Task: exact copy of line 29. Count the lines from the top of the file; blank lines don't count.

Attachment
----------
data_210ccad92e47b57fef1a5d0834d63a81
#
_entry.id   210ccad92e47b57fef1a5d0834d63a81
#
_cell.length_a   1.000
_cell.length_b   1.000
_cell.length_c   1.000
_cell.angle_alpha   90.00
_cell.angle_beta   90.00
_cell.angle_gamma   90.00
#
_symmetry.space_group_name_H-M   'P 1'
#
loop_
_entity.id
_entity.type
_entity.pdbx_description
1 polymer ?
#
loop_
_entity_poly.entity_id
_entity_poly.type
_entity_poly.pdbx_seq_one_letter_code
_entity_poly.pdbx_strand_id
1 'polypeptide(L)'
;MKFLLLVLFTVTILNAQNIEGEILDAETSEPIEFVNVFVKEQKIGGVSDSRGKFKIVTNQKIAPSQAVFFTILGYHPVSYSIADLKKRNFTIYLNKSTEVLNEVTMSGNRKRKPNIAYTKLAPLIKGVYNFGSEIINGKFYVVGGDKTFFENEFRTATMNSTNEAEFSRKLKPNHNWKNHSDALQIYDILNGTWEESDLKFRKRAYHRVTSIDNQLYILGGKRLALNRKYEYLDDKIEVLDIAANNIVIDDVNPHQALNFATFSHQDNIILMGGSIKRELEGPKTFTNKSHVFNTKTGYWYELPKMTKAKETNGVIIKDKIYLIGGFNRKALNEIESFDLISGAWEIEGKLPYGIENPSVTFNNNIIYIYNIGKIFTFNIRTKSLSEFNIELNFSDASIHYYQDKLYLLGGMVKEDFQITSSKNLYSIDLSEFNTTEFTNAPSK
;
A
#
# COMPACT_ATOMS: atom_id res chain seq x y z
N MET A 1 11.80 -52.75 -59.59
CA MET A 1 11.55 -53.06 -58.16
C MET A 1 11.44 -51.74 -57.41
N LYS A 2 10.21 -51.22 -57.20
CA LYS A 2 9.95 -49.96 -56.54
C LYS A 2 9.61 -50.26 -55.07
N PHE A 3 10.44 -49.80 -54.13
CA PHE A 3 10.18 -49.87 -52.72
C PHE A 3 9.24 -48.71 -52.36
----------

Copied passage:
#